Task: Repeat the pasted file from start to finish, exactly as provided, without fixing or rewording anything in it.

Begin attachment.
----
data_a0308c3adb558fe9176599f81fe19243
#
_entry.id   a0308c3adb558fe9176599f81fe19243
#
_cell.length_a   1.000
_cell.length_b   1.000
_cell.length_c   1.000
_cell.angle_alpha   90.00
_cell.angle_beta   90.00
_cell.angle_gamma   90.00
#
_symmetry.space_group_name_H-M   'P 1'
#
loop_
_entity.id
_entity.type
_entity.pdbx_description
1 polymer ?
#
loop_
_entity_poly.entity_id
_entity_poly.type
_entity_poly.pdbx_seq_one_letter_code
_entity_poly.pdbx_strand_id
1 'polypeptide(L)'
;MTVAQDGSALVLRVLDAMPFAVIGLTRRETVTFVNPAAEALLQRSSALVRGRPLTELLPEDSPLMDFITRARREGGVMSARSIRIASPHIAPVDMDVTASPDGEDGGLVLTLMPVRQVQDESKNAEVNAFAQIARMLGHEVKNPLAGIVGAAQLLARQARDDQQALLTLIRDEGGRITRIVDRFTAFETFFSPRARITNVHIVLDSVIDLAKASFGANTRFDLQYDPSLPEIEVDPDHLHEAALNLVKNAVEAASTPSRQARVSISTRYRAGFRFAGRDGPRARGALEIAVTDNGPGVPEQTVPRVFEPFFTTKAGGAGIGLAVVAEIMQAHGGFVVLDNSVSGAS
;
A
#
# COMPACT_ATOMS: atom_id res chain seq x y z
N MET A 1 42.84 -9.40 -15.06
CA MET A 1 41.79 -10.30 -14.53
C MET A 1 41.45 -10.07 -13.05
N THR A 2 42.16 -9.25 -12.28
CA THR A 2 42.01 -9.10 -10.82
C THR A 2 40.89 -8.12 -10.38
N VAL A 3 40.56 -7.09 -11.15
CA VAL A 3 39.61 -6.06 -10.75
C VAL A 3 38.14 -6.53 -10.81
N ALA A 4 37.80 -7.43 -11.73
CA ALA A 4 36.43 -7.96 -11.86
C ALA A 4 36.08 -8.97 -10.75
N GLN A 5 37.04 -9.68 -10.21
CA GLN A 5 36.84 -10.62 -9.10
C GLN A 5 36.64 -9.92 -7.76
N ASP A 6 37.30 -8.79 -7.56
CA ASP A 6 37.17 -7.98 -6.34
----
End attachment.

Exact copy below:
data_a0308c3adb558fe9176599f81fe19243
#
_entry.id   a0308c3adb558fe9176599f81fe19243
#
_cell.length_a   1.000
_cell.length_b   1.000
_cell.length_c   1.000
_cell.angle_alpha   90.00
_cell.angle_beta   90.00
_cell.angle_gamma   90.00
#
_symmetry.space_group_name_H-M   'P 1'
#
loop_
_entity.id
_entity.type
_entity.pdbx_description
1 polymer ?
#
loop_
_entity_poly.entity_id
_entity_poly.type
_entity_poly.pdbx_seq_one_letter_code
_entity_poly.pdbx_strand_id
1 'polypeptide(L)'
;MTVAQDGSALVLRVLDAMPFAVIGLTRRETVTFVNPAAEALLQRSSALVRGRPLTELLPEDSPLMDFITRARREGGVMSARSIRIASPHIAPVDMDVTASPDGEDGGLVLTLMPVRQVQDESKNAEVNAFAQIARMLGHEVKNPLAGIVGAAQLLARQARDDQQALLTLIRDEGGRITRIVDRFTAFETFFSPRARITNVHIVLDSVIDLAKASFGANTRFDLQYDPSLPEIEVDPDHLHEAALNLVKNAVEAASTPSRQARVSISTRYRAGFRFAGRDGPRARGALEIAVTDNGPGVPEQTVPRVFEPFFTTKAGGAGIGLAVVAEIMQAHGGFVVLDNSVSGAS
;
A
#
# COMPACT_ATOMS: atom_id res chain seq x y z
N MET A 1 42.84 -9.40 -15.06
CA MET A 1 41.79 -10.30 -14.53
C MET A 1 41.45 -10.07 -13.05
N THR A 2 42.16 -9.25 -12.28
CA THR A 2 42.01 -9.10 -10.82
C THR A 2 40.89 -8.12 -10.38
N VAL A 3 40.56 -7.09 -11.15
CA VAL A 3 39.61 -6.06 -10.75
C VAL A 3 38.14 -6.53 -10.81
N ALA A 4 37.80 -7.43 -11.73
CA ALA A 4 36.43 -7.96 -11.86
C ALA A 4 36.08 -8.97 -10.75
N GLN A 5 37.04 -9.68 -10.21
CA GLN A 5 36.84 -10.62 -9.10
C GLN A 5 36.64 -9.92 -7.76
N ASP A 6 37.30 -8.79 -7.56
CA ASP A 6 37.17 -7.98 -6.34